Sometimes I think the world’s gone mad. Parents spend hours worrying about where their children lie in the pecking-order of their class, constantly comparing notes with other mums at the school gates, referencing national tests and this assessment or that.
The short story is this though: none of these scores will appear on their UCAS forms, they won’t include them in their CV or job applications and the reality is that there is far more to education than test scores.
In order to make up for negative feelings around losing, not being the best, to soften the blow for parents and children alike, educating bodies have created somewhat of a resilience ‘boo-boo’.
I’m all for equality, but the reality is, not everyone can win or be top of the class; there will always be losers. Some children will never get a main part in the school play, will never make the A team for football, rugby, netball or hockey, but that’s actually okay.
It’s not their teacher’s fault, their parents’ fault or their fault. It’s just how the cookie crumbles. You know back in the 80s when that kid won all the sports day races and you just sat there thinking ‘Wow, they’re so fast, I’d like to be like them.’ Your mum didn’t complain that you didn’t win, nor did she snub that mum at the school gates and she didn’t pay a ridiculous amount of money to get you a sports coach so you could win.
Everyone just accepted that person for the talented person they were. And your prize for crossing the line was your mum waving at you and that was enough.
A friend recently told me that they knew of a school which was hosting a non-competitive sports day. For some parents this is a dream come true, because their child can’t lose. But I think it’s a sorry and sad state of affairs, for two reasons.
Firstly, think about those children who are excellent at certain tasks, be it sport, drama, music or academia; they deserve to feel triumphant, they have little hearts too. Feeling successful and triumphant is often mistaken on the playground for boasting. But being proud of your achievements is not boasting, it’s normal and it is allowed.
Secondly, life is not a non-competitive sports day. Let’s not forget that as teachers and parents, we are actually preparing our children to be our future society. But political correctness has created (in some cases) poor losers, losers who never experience losing and do not have the coping skills or resilience to deal with emotions when failure occurs.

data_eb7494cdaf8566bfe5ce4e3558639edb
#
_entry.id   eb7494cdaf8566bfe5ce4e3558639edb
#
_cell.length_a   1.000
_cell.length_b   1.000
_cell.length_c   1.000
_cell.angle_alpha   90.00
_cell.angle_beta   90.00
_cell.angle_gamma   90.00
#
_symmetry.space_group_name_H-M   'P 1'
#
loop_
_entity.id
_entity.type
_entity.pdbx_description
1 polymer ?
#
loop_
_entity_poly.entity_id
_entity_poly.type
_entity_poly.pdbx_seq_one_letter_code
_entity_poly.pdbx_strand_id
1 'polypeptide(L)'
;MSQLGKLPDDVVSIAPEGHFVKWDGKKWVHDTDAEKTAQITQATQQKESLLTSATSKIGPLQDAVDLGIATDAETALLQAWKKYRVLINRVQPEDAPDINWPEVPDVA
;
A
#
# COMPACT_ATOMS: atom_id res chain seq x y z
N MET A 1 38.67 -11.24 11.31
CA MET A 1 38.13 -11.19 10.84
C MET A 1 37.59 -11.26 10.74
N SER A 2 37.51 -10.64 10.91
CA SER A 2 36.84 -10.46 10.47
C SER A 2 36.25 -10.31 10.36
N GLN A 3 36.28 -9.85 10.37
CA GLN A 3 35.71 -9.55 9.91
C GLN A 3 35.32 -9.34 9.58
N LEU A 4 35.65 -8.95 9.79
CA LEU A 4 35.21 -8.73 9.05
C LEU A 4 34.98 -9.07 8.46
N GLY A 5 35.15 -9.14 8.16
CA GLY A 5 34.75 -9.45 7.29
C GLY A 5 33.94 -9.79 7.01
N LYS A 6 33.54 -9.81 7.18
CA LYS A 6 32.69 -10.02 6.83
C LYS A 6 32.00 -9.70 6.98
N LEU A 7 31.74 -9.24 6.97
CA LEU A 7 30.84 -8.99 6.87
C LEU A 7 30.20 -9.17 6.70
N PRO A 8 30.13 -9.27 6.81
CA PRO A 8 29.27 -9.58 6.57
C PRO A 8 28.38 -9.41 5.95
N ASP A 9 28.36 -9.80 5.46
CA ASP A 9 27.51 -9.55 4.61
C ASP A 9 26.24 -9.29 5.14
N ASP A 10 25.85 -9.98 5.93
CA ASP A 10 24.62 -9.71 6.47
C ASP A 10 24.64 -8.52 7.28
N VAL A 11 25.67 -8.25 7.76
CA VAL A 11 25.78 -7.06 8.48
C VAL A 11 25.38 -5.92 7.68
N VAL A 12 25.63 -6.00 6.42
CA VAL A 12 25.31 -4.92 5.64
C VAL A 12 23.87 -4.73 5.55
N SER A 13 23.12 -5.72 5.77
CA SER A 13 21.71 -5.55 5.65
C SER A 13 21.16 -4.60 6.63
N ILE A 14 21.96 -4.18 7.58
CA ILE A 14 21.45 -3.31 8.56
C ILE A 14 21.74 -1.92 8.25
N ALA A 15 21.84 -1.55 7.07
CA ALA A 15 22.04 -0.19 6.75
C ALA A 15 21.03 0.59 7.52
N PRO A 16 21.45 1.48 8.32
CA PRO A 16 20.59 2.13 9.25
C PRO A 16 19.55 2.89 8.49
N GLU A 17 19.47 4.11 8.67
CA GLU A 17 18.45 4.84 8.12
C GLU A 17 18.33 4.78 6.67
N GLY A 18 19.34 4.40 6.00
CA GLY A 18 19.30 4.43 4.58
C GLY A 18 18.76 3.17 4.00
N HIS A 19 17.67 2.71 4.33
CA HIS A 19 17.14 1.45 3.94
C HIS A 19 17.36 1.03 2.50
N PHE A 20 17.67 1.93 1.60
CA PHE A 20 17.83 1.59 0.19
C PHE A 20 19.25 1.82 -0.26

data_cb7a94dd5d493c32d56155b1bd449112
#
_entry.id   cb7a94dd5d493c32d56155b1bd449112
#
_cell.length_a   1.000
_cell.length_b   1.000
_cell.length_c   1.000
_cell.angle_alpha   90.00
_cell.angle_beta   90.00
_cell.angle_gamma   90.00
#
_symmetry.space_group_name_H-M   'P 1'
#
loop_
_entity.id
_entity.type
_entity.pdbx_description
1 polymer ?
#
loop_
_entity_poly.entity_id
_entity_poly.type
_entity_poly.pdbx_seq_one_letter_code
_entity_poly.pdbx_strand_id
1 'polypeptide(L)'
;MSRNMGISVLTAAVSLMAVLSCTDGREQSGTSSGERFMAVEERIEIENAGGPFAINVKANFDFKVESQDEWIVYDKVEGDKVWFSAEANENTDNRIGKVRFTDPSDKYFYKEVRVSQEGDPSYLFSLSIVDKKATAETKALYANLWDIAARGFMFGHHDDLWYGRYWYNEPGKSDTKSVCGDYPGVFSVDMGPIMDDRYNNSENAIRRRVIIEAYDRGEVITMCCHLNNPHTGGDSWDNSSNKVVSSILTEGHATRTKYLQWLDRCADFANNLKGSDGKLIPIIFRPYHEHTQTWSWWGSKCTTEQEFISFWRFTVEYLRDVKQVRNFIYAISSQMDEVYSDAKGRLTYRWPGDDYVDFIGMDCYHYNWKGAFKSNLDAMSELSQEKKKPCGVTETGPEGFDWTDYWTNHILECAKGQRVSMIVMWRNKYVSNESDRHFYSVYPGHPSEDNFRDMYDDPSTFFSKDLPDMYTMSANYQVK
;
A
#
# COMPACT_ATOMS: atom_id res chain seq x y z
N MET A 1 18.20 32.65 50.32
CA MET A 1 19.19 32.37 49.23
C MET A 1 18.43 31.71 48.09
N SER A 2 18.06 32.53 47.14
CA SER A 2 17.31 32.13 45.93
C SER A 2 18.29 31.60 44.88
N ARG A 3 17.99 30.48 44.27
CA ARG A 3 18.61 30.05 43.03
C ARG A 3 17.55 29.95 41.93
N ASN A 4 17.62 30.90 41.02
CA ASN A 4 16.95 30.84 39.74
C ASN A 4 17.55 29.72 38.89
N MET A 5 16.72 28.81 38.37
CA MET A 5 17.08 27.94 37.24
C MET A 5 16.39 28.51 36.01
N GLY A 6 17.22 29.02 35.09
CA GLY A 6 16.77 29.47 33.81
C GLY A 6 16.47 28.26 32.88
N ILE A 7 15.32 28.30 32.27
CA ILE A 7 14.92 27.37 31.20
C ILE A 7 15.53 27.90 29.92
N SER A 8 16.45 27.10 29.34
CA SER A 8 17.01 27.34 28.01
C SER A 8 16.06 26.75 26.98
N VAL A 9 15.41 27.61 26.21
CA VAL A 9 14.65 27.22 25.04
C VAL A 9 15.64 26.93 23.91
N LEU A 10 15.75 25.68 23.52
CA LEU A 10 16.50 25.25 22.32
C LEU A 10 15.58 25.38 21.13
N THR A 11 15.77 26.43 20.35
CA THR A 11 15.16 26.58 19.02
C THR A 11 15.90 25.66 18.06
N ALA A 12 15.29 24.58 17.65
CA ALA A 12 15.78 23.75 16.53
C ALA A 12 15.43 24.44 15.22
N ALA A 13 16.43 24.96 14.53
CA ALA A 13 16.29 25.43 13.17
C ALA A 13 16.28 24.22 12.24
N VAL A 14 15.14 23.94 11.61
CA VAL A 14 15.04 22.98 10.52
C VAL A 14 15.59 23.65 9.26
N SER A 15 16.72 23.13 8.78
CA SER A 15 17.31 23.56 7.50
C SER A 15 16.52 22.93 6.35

A child once asked me what their prize was when I announced a simple design competition in the classroom. I told them what the winner would get and was then asked, ‘What about if you don’t win? What do you get?’
And here lies the problem. The clue is in the word. You lost. You didn’t win; the triumph wasn’t yours this time. In some cases, our praise and reassurance that the losers tried their very best and we were really pleased about that just isn’t enough.
If it sounds harsh, think of this: As young adults, these children might really want to get a particular job, they may try so hard, their very best and guess what? They might not be good enough. They might not get the job. And they wouldn’t get a prize for losing because the job was the prize and someone isn’t going to just give them another job to make them feel better because they’re sad.
The true prize is being able to dust themselves off after losing and try again.
As educators, we hope to develop rounded citizens, children who recognise each other’s talents and skills, in all areas of the curriculum and life-skills too. There are many children who will never become professors, astronauts, presidents or entrepreneurs, but they should be able to celebrate the successes of their peers and successes of their own too.
Children will grow up to be successful in many ways. They may mend a washing-machine when no-one else can, build a wall in their grand-parents’ back garden, they’ll be the person you go to for a hair-cut, the mechanic who fixes your car. Without all of these people, society couldn’t function. Everyone is successful in their own way; we just seem to have forgotten that.
So as a mum, I can honestly say that as long as my children try their best, they can fly to the moon, sweep floors, sell ice-creams or sing for the Queen. What I most desire for them, is that they’re happy and resilient, and that involves coping with failure somewhere along the line.
As a professional and a mum, I know the best people get picked for the school play, because that’s a dress-rehearsal for real-life. You wouldn’t go to a West-End show to watch a show featuring the person who wasn’t best for the part.
And you wouldn’t go to a rugby match to watch a team full of people whose mums complained because so and so always gets picked and they don’t.
Nobody wants their child not to win, but the reality is, have you always won? Is that realistic? It’s not. You win some, you lose some and I want my children to learn how to cope with losing so that when they need to, they dust themselves off and fit right back into society.
Help them become successful losers; they’ll be winners in the game of life.
Thanks for popping by!